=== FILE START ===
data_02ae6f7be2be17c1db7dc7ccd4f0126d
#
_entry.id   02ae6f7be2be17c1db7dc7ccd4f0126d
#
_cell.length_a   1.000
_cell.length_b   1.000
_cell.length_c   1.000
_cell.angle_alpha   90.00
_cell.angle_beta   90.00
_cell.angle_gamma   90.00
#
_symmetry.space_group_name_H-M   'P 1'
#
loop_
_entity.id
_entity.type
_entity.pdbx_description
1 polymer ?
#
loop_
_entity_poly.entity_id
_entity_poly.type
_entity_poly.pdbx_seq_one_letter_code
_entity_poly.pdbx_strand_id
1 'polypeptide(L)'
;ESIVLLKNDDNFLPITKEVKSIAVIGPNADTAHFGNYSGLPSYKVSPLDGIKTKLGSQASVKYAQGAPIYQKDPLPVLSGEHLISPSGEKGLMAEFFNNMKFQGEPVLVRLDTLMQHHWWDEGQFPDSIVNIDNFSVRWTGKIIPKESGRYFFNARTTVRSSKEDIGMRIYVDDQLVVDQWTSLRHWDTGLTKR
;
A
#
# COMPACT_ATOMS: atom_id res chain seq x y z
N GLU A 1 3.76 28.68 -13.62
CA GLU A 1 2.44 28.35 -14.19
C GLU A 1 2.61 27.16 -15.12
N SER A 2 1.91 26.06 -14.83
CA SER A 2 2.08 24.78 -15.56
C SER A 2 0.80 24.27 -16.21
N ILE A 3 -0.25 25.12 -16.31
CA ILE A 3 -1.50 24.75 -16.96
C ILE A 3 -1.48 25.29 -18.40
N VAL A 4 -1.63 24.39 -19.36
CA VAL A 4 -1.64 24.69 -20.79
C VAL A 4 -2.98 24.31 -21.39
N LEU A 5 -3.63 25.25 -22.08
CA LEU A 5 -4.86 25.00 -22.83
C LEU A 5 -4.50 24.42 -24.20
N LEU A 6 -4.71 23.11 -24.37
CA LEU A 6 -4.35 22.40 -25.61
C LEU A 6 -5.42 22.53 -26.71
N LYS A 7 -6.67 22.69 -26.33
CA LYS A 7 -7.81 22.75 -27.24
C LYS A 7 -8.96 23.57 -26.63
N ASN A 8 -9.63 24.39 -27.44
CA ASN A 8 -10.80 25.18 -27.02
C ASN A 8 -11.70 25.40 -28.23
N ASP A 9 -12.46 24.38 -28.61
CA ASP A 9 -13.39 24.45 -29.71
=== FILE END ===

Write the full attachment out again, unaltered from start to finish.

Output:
data_02ae6f7be2be17c1db7dc7ccd4f0126d
#
_entry.id   02ae6f7be2be17c1db7dc7ccd4f0126d
#
_cell.length_a   1.000
_cell.length_b   1.000
_cell.length_c   1.000
_cell.angle_alpha   90.00
_cell.angle_beta   90.00
_cell.angle_gamma   90.00
#
_symmetry.space_group_name_H-M   'P 1'
#
loop_
_entity.id
_entity.type
_entity.pdbx_description
1 polymer ?
#
loop_
_entity_poly.entity_id
_entity_poly.type
_entity_poly.pdbx_seq_one_letter_code
_entity_poly.pdbx_strand_id
1 'polypeptide(L)'
;ESIVLLKNDDNFLPITKEVKSIAVIGPNADTAHFGNYSGLPSYKVSPLDGIKTKLGSQASVKYAQGAPIYQKDPLPVLSGEHLISPSGEKGLMAEFFNNMKFQGEPVLVRLDTLMQHHWWDEGQFPDSIVNIDNFSVRWTGKIIPKESGRYFFNARTTVRSSKEDIGMRIYVDDQLVVDQWTSLRHWDTGLTKR
;
A
#
# COMPACT_ATOMS: atom_id res chain seq x y z
N GLU A 1 3.76 28.68 -13.62
CA GLU A 1 2.44 28.35 -14.19
C GLU A 1 2.61 27.16 -15.12
N SER A 2 1.91 26.06 -14.83
CA SER A 2 2.08 24.78 -15.56
C SER A 2 0.80 24.27 -16.21
N ILE A 3 -0.25 25.12 -16.31
CA ILE A 3 -1.50 24.75 -16.96
C ILE A 3 -1.48 25.29 -18.40
N VAL A 4 -1.63 24.39 -19.36
CA VAL A 4 -1.64 24.69 -20.79
C VAL A 4 -2.98 24.31 -21.39
N LEU A 5 -3.63 25.25 -22.08
CA LEU A 5 -4.86 25.00 -22.83
C LEU A 5 -4.50 24.42 -24.20
N LEU A 6 -4.71 23.11 -24.37
CA LEU A 6 -4.35 22.40 -25.61
C LEU A 6 -5.42 22.53 -26.71
N LYS A 7 -6.67 22.69 -26.33
CA LYS A 7 -7.81 22.75 -27.24
C LYS A 7 -8.96 23.57 -26.63
N ASN A 8 -9.63 24.39 -27.44
CA ASN A 8 -10.80 25.18 -27.02
C ASN A 8 -11.70 25.40 -28.23
N ASP A 9 -12.46 24.38 -28.61
CA ASP A 9 -13.39 24.45 -29.71